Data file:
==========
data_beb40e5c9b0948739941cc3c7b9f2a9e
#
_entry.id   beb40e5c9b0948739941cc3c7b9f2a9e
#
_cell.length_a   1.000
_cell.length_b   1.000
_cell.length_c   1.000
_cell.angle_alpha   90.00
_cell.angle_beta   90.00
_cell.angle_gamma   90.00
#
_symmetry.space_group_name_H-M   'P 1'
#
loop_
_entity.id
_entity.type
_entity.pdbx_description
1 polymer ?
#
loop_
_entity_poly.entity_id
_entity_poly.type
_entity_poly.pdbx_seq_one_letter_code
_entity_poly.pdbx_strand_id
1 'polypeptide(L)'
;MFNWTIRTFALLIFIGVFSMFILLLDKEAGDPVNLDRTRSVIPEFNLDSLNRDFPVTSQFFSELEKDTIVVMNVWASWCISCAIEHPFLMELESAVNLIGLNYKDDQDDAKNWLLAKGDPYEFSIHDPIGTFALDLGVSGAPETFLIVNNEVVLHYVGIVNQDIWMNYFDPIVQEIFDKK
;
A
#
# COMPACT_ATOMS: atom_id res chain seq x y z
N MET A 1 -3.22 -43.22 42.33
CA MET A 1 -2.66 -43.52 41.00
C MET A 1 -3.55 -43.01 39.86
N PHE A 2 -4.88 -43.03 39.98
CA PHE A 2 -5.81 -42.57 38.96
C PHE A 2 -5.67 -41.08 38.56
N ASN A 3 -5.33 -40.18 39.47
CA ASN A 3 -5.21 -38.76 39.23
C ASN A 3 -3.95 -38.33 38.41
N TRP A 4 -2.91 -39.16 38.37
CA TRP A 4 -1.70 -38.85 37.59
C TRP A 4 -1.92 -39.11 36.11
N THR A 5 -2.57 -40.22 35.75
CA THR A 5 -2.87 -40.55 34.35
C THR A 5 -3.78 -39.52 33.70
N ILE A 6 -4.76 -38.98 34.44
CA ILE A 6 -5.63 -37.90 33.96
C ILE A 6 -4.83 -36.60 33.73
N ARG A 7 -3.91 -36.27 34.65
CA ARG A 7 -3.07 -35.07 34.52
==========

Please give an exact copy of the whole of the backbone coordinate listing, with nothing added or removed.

data_beb40e5c9b0948739941cc3c7b9f2a9e
#
_entry.id   beb40e5c9b0948739941cc3c7b9f2a9e
#
_cell.length_a   1.000
_cell.length_b   1.000
_cell.length_c   1.000
_cell.angle_alpha   90.00
_cell.angle_beta   90.00
_cell.angle_gamma   90.00
#
_symmetry.space_group_name_H-M   'P 1'
#
loop_
_entity.id
_entity.type
_entity.pdbx_description
1 polymer ?
#
loop_
_entity_poly.entity_id
_entity_poly.type
_entity_poly.pdbx_seq_one_letter_code
_entity_poly.pdbx_strand_id
1 'polypeptide(L)'
;MFNWTIRTFALLIFIGVFSMFILLLDKEAGDPVNLDRTRSVIPEFNLDSLNRDFPVTSQFFSELEKDTIVVMNVWASWCISCAIEHPFLMELESAVNLIGLNYKDDQDDAKNWLLAKGDPYEFSIHDPIGTFALDLGVSGAPETFLIVNNEVVLHYVGIVNQDIWMNYFDPIVQEIFDKK
;
A
#
# COMPACT_ATOMS: atom_id res chain seq x y z
N MET A 1 -3.22 -43.22 42.33
CA MET A 1 -2.66 -43.52 41.00
C MET A 1 -3.55 -43.01 39.86
N PHE A 2 -4.88 -43.03 39.98
CA PHE A 2 -5.81 -42.57 38.96
C PHE A 2 -5.67 -41.08 38.56
N ASN A 3 -5.33 -40.18 39.47
CA ASN A 3 -5.21 -38.76 39.23
C ASN A 3 -3.95 -38.33 38.41
N TRP A 4 -2.91 -39.16 38.37
CA TRP A 4 -1.70 -38.85 37.59
C TRP A 4 -1.92 -39.11 36.11
N THR A 5 -2.57 -40.22 35.75
CA THR A 5 -2.87 -40.55 34.35
C THR A 5 -3.78 -39.52 33.70
N ILE A 6 -4.76 -38.98 34.44
CA ILE A 6 -5.63 -37.90 33.96
C ILE A 6 -4.83 -36.60 33.73
N ARG A 7 -3.91 -36.27 34.65
CA ARG A 7 -3.07 -35.07 34.52